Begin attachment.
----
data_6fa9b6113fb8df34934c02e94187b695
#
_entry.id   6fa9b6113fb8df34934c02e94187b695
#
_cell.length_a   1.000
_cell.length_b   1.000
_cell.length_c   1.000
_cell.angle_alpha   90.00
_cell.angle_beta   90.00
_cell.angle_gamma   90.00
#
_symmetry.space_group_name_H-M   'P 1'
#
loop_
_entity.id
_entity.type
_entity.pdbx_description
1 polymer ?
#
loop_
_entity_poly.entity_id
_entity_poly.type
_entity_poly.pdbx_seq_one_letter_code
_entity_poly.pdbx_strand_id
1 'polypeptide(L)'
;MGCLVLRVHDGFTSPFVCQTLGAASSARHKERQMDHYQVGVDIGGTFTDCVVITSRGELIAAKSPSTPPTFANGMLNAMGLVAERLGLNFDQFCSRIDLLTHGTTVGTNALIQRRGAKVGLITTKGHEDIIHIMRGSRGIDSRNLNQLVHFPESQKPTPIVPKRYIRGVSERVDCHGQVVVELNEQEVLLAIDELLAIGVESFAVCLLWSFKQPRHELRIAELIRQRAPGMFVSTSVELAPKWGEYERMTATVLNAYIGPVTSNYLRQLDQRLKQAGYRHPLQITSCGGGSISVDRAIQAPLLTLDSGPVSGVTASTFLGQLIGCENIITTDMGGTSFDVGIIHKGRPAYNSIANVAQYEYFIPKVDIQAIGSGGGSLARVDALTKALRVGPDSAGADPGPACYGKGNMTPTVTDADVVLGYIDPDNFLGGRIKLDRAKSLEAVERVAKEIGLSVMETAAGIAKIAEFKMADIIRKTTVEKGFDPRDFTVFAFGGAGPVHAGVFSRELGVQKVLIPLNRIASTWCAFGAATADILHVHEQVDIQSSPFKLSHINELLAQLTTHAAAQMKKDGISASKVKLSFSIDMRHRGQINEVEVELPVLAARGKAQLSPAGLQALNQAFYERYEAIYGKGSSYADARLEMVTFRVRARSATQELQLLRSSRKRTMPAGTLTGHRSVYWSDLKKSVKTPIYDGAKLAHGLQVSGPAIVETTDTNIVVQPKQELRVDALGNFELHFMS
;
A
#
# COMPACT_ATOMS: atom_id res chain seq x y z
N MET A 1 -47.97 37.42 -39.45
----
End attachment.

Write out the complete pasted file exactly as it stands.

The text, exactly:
data_6fa9b6113fb8df34934c02e94187b695
#
_entry.id   6fa9b6113fb8df34934c02e94187b695
#
_cell.length_a   1.000
_cell.length_b   1.000
_cell.length_c   1.000
_cell.angle_alpha   90.00
_cell.angle_beta   90.00
_cell.angle_gamma   90.00
#
_symmetry.space_group_name_H-M   'P 1'
#
loop_
_entity.id
_entity.type
_entity.pdbx_description
1 polymer ?
#
loop_
_entity_poly.entity_id
_entity_poly.type
_entity_poly.pdbx_seq_one_letter_code
_entity_poly.pdbx_strand_id
1 'polypeptide(L)'
;MGCLVLRVHDGFTSPFVCQTLGAASSARHKERQMDHYQVGVDIGGTFTDCVVITSRGELIAAKSPSTPPTFANGMLNAMGLVAERLGLNFDQFCSRIDLLTHGTTVGTNALIQRRGAKVGLITTKGHEDIIHIMRGSRGIDSRNLNQLVHFPESQKPTPIVPKRYIRGVSERVDCHGQVVVELNEQEVLLAIDELLAIGVESFAVCLLWSFKQPRHELRIAELIRQRAPGMFVSTSVELAPKWGEYERMTATVLNAYIGPVTSNYLRQLDQRLKQAGYRHPLQITSCGGGSISVDRAIQAPLLTLDSGPVSGVTASTFLGQLIGCENIITTDMGGTSFDVGIIHKGRPAYNSIANVAQYEYFIPKVDIQAIGSGGGSLARVDALTKALRVGPDSAGADPGPACYGKGNMTPTVTDADVVLGYIDPDNFLGGRIKLDRAKSLEAVERVAKEIGLSVMETAAGIAKIAEFKMADIIRKTTVEKGFDPRDFTVFAFGGAGPVHAGVFSRELGVQKVLIPLNRIASTWCAFGAATADILHVHEQVDIQSSPFKLSHINELLAQLTTHAAAQMKKDGISASKVKLSFSIDMRHRGQINEVEVELPVLAARGKAQLSPAGLQALNQAFYERYEAIYGKGSSYADARLEMVTFRVRARSATQELQLLRSSRKRTMPAGTLTGHRSVYWSDLKKSVKTPIYDGAKLAHGLQVSGPAIVETTDTNIVVQPKQELRVDALGNFELHFMS
;
A
#
# COMPACT_ATOMS: atom_id res chain seq x y z
N MET A 1 -47.97 37.42 -39.45